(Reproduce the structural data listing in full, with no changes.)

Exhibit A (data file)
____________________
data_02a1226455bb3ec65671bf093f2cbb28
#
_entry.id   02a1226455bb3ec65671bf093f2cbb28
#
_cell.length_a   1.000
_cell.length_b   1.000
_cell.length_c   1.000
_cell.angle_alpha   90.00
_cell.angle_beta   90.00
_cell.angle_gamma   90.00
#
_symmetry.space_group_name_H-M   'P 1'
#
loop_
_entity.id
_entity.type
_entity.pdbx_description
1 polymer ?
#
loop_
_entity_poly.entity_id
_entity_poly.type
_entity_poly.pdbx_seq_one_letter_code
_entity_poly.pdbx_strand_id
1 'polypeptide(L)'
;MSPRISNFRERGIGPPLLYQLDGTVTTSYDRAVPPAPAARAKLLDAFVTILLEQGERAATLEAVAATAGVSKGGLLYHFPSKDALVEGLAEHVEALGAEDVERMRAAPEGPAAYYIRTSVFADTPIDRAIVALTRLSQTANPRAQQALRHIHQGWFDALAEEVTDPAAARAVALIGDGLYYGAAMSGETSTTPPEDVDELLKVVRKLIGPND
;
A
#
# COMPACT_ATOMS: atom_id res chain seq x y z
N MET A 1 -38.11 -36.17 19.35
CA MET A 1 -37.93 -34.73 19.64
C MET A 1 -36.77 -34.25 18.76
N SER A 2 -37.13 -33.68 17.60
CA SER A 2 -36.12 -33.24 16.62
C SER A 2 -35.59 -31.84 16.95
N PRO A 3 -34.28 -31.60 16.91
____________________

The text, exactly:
data_02a1226455bb3ec65671bf093f2cbb28
#
_entry.id   02a1226455bb3ec65671bf093f2cbb28
#
_cell.length_a   1.000
_cell.length_b   1.000
_cell.length_c   1.000
_cell.angle_alpha   90.00
_cell.angle_beta   90.00
_cell.angle_gamma   90.00
#
_symmetry.space_group_name_H-M   'P 1'
#
loop_
_entity.id
_entity.type
_entity.pdbx_description
1 polymer ?
#
loop_
_entity_poly.entity_id
_entity_poly.type
_entity_poly.pdbx_seq_one_letter_code
_entity_poly.pdbx_strand_id
1 'polypeptide(L)'
;MSPRISNFRERGIGPPLLYQLDGTVTTSYDRAVPPAPAARAKLLDAFVTILLEQGERAATLEAVAATAGVSKGGLLYHFPSKDALVEGLAEHVEALGAEDVERMRAAPEGPAAYYIRTSVFADTPIDRAIVALTRLSQTANPRAQQALRHIHQGWFDALAEEVTDPAAARAVALIGDGLYYGAAMSGETSTTPPEDVDELLKVVRKLIGPND
;
A
#
# COMPACT_ATOMS: atom_id res chain seq x y z
N MET A 1 -38.11 -36.17 19.35
CA MET A 1 -37.93 -34.73 19.64
C MET A 1 -36.77 -34.25 18.76
N SER A 2 -37.13 -33.68 17.60
CA SER A 2 -36.12 -33.24 16.62
C SER A 2 -35.59 -31.84 16.95
N PRO A 3 -34.28 -31.60 16.91